Health Desk: 06 February 2018: Scientists are calling for research on the impacts of microplastics on whales, sharks, and rays that strain tiny food, like plankton, out of seawater. They say the ocean giants face "significant risks" from microplastics.
The Gulf of Mexico, the Mediterranean Sea, the Bay of Bengal and the Coral Triangle are priorities for monitoring, according to a review of studies.
Researchers from the US, Australia, and Italy looked at data on threats to large filter feeders from microplastics. These small plastic pieces less than five millimeters long can be harmful to the ocean and aquatic life.
Contamination from microplastics has the potential to further reduce the population sizes of the large filter feeders, they say.
"The full magnitude of risks of ingesting microplastics are yet to be fully investigated," said Elitza Germanov of Murdoch University, Australia, and researcher at the US Marine Megafauna Foundation.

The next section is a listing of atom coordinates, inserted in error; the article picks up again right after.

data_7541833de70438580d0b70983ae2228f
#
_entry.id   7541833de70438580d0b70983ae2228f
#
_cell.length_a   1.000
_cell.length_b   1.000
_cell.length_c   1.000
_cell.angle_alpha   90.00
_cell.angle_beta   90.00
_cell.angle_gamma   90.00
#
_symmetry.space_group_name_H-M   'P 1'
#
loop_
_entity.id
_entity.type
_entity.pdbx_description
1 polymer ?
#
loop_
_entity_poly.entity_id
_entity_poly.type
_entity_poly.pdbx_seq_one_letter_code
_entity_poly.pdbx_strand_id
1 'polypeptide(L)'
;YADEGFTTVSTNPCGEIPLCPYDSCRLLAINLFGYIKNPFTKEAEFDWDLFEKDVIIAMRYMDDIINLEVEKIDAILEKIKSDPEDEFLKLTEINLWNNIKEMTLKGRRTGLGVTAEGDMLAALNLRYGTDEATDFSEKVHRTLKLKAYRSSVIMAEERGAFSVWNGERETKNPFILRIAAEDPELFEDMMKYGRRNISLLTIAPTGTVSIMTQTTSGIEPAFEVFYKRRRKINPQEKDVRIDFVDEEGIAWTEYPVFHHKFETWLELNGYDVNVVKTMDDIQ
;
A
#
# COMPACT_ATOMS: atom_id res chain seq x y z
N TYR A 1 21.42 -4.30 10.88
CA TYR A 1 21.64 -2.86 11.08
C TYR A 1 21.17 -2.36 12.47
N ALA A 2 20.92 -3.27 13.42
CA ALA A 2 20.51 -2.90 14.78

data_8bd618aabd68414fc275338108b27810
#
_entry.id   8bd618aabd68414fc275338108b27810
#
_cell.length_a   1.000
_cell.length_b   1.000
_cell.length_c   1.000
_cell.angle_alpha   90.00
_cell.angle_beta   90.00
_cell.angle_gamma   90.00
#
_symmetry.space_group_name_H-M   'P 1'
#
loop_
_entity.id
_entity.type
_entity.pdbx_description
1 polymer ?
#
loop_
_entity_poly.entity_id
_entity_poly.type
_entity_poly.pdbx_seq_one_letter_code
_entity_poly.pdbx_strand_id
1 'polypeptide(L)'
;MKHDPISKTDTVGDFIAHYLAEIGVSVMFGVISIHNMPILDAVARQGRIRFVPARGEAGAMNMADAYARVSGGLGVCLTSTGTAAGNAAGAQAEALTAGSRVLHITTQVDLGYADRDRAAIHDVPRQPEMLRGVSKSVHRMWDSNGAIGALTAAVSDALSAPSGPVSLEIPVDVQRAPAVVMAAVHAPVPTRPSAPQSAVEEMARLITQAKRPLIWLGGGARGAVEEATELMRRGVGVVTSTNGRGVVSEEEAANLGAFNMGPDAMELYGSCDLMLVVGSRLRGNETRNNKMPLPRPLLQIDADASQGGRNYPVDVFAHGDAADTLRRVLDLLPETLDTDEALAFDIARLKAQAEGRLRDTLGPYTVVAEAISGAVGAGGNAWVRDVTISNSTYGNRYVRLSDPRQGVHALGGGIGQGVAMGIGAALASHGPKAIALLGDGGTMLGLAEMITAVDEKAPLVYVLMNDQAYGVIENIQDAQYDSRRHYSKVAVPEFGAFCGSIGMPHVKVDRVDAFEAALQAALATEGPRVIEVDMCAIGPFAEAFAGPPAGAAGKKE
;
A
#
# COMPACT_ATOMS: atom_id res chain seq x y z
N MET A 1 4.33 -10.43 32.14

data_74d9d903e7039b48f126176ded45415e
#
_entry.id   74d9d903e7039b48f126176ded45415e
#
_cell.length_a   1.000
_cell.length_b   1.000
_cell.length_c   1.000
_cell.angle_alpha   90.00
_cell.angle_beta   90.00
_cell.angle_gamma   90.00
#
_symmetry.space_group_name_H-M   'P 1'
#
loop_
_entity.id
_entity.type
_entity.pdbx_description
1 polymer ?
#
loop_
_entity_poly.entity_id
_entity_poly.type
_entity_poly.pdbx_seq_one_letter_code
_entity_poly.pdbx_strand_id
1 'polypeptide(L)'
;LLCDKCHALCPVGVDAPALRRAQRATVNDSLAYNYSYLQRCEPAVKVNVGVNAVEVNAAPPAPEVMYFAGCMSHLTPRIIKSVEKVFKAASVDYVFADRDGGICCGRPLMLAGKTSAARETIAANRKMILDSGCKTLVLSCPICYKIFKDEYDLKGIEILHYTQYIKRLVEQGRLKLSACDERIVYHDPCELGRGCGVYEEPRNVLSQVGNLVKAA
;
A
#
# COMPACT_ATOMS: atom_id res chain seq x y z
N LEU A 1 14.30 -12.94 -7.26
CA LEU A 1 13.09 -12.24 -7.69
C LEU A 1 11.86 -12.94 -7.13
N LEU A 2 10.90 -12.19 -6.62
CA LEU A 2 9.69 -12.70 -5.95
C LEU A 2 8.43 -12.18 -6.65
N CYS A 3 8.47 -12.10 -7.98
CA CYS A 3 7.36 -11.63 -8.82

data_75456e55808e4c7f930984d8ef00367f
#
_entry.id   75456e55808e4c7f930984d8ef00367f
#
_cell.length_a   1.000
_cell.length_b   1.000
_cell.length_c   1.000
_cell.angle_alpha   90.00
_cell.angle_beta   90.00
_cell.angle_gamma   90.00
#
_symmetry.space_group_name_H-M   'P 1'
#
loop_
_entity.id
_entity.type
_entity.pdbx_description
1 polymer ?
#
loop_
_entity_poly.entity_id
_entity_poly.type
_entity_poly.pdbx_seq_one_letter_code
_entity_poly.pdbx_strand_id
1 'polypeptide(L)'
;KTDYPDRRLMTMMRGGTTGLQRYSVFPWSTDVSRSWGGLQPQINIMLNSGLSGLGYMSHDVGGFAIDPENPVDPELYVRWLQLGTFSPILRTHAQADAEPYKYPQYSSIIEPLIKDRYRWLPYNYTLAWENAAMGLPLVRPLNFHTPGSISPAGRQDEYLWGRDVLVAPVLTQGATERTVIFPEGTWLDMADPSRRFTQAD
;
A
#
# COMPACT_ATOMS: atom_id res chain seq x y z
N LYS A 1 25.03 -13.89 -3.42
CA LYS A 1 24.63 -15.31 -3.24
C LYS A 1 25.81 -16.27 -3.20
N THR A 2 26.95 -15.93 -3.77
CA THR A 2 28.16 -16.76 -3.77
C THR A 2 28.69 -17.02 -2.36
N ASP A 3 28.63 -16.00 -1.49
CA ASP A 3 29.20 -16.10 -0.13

Possible risks include reduced nutritional uptake and damage to the digestive system when microplastics are ingested, she said.
In addition, toxin exposure through plastic ingestion could affect many biological processes, such as growth and reproduction, putting filter feeding populations "under even more strain", she added.
Microplastics are similar in size and mass to many types of plankton. Studies have shown chemicals associated with plastics in the bodies of whale sharks and fin whales. Estimates suggest some whales may be ingesting hundreds of fragments of plastic a day.
A number of filter-feeding sharks, rays, and whales are on the edge of extinction. Many are long-lived and give birth to few offspring during their lives. The whale shark, for example, is listed as Vulnerable on the IUCN Red List.
Found in tropical and warm temperate waters, it is the largest fish in the world, yet feeds on tiny plankton, crustaceans and small fish, reports BBC.
The study, published in the journal Trends in Ecology and Evolution.